Indefinite Detention? Vermont's Senators Split on Support for Defense Spending Bill | News | Seven Days | Vermont's Independent Voice

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Indefinite Detention? Vermont's Senators Split on Support for Defense Spending Bill 

Bernie Sanders

Published December 16, 2011 at 9:14 a.m.

Vermont's U.S. senators parted ways last night over whether to support the $662 billion Pentagon spending bill, a sweeping piece of legislation that includes provisions civil libertarians fear will allow the military to indefinitely detain U.S. citizens suspected of terrorism rather than allow them a constitutional right to trial.

Citing concerns with the size of the budget bill, along with the indefinite detention provisions, Sen. Bernie Sanders (I-VT) voted against the bill — one of just 13 senators to do so.

After an unsuccessful attempt to strip the bill of the indefinite detention language, Sen. Patrick Leahy (D-VT) voted yes, helping to pass the defense bill by a vote of 83-to-13 late Thursday night.

"At a time when we have tripled defense spending since 1997 and spend more today on defense than the rest of the world combined, I get concerned that my deficit-hawk friends say we’ve got to cut Social Security, Medicare, education, health care and other programs that help working families, but when it comes to defense spending the sky is the limit," said Sanders in a statement.

Although he was also concerned with the indefinite detention provisions, Leahy supported the final bill. Several Leahy-backed amendments were included in the legislation's final version, including one that makes the National Guard part of the Joint Chiefs of Staff.

Leahy applauded what he called the many good aspects of the legislation: Empowering the National Guard within the Department of Defense; enhancing protections for military victims of sexual violence; increasing transparency by limiting unnecessary exclusions from the Freedom of Information Act; and improving mental health outreach to members of the National Guard and Reserves, among other things.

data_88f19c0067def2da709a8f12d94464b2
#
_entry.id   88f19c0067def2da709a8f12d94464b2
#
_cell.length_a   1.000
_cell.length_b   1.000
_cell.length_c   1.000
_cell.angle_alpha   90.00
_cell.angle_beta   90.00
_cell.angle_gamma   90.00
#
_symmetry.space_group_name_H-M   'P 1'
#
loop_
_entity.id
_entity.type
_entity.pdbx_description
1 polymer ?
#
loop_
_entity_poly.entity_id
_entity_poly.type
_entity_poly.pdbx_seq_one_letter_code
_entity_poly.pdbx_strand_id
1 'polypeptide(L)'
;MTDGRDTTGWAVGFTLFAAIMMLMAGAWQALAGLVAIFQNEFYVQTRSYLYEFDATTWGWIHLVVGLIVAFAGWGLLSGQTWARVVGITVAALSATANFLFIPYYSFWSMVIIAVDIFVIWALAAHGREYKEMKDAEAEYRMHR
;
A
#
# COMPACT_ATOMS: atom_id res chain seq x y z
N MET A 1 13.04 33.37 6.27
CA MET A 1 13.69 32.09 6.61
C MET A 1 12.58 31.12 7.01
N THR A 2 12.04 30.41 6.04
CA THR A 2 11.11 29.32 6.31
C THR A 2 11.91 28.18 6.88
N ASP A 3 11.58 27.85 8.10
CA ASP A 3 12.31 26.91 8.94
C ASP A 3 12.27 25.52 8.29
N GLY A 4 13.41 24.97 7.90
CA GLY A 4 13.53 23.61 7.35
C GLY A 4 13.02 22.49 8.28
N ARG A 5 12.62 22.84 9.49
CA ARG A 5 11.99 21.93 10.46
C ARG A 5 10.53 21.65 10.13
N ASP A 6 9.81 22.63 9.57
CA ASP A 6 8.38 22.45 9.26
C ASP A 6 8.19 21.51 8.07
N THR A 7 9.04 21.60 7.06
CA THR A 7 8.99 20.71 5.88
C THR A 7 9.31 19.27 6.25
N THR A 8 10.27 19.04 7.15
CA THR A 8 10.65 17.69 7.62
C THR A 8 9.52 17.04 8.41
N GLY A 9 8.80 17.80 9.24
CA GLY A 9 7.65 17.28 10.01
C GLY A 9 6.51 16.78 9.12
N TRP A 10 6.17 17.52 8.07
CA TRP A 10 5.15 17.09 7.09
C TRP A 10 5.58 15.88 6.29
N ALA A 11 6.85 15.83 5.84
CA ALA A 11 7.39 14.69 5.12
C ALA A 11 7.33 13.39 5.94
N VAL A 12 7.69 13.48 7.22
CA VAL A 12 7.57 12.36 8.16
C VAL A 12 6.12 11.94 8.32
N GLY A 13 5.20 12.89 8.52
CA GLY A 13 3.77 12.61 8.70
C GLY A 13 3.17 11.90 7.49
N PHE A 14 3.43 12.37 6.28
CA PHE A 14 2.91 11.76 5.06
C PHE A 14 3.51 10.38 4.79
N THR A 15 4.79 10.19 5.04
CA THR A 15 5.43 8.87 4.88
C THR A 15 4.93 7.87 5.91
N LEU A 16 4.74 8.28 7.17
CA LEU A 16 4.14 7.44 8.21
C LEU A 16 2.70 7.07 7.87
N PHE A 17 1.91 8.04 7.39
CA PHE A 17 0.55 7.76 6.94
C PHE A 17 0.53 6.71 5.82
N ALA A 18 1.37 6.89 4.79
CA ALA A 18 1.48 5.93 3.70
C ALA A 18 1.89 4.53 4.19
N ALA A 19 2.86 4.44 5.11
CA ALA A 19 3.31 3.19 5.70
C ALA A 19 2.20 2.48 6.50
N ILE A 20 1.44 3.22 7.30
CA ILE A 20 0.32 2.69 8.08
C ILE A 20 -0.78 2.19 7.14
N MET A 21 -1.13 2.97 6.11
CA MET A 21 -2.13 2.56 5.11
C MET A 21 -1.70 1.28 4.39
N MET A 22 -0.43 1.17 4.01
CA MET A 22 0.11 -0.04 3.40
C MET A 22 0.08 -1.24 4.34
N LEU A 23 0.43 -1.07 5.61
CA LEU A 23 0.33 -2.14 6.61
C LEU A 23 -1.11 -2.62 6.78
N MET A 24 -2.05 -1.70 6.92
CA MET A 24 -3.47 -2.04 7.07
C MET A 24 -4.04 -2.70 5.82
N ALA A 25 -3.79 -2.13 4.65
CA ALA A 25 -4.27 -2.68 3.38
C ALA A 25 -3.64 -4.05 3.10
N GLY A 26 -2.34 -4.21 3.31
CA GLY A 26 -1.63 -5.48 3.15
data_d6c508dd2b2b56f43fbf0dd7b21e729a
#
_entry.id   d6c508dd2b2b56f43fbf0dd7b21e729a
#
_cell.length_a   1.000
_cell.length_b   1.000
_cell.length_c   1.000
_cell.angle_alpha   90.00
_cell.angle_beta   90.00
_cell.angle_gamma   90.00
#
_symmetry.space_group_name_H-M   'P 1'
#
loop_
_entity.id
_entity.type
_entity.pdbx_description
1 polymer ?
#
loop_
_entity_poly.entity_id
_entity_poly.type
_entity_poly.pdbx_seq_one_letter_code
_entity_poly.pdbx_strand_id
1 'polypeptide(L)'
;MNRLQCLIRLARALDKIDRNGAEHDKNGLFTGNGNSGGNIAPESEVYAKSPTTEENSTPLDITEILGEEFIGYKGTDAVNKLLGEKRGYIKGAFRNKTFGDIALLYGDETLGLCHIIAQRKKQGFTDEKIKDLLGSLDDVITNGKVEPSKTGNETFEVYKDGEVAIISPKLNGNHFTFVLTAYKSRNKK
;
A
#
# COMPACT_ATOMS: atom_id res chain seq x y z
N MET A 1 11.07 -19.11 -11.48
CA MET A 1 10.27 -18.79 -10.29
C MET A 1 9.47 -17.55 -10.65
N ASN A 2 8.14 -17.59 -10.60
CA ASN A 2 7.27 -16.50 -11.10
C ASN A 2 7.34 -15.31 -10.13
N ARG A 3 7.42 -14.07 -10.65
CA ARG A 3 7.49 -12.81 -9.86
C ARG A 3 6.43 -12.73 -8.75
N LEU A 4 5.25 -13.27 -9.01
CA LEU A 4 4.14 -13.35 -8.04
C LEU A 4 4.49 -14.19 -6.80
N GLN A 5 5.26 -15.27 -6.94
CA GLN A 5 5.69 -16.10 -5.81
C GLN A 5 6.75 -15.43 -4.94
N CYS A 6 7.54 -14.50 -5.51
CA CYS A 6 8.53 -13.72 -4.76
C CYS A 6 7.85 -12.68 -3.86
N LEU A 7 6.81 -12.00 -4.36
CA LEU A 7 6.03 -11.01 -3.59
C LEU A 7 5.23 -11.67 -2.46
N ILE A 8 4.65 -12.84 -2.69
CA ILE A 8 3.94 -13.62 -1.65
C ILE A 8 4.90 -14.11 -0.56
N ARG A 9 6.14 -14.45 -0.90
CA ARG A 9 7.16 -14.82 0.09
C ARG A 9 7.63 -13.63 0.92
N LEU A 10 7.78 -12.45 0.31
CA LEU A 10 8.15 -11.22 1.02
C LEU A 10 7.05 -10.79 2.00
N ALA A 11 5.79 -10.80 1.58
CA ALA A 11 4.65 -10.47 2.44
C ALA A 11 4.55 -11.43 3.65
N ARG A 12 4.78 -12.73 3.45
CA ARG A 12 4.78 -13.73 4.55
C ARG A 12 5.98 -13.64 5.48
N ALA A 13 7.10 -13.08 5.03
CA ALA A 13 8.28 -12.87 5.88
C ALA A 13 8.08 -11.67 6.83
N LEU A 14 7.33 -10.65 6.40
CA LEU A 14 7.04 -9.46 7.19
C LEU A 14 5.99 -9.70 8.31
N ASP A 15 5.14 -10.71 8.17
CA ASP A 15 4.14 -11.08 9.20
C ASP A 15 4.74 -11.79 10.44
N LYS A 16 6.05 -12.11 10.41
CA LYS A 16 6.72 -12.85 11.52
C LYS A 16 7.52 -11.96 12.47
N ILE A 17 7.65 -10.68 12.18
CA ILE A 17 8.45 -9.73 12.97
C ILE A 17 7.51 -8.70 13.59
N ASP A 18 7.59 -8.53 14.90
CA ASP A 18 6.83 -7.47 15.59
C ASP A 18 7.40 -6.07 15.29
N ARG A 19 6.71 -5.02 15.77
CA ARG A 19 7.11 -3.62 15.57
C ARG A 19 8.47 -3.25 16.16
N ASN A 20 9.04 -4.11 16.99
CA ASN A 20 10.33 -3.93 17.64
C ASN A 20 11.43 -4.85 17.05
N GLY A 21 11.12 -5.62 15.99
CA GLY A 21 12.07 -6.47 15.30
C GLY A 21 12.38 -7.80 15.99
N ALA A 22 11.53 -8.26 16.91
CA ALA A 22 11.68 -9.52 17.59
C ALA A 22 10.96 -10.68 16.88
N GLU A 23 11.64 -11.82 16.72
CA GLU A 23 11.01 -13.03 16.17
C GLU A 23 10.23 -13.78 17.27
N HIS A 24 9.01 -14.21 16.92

Leahy continued to express concern, however, over the indefinite detention provisions. "Under no circumstances should the United States of America have a policy of indefinite detention. I fought against Bush administration policies that left us in the situation we face now, with indefinite detention being the de facto administration policy.  And I strongly opposed President Obama’s executive order on detention when it was announced last March, because it contemplated, if not outright endorsed, indefinite detention," Leahy told his colleagues during a Senate floor speech.

Leahy, who chairs the Senate Judiciary Committee, tried, without success, to remove the indefinite detention section from the bill. Last night, Leahy and several other senators introduced a standalone bill — the Due Process Guarantee Act — that would repeal the most egregious provisions in the defense bill.

"This bill will make clear that neither an authorization to use military force nor a declaration of war confer unfettered authority to the executive branch to hold Americans in indefinite detention," Leahy told his colleagues on the Senate floor.

Sanders voted against the Senate's original Defense bill earlier this year, largely because he opposed the inclusion of the indefinite detention provision. The House-Senate compromise bill retained that language, despite efforts by some House members — including Rep. Peter Welch (D-VT) — to have those provisions stripped out.

“This bill contains misguided provisions that in the name of fighting terrorism essentially authorize the indefinite imprisonment of American citizens without charges," said Sanders. "While we must aggressively pursue international terrorists and all of those who would do us harm, we must do it in a way that protects the Constitution and the civil liberties which make us proud to be Americans.”

The House voted 283-136 last night in favor of the compromise Defense bill. Welch opposed the bill.

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About The Author

Shay Totten

Shay Totten

Shay Totten wrote "Fair Game," a weekly political column, from April 2008-December 2011.

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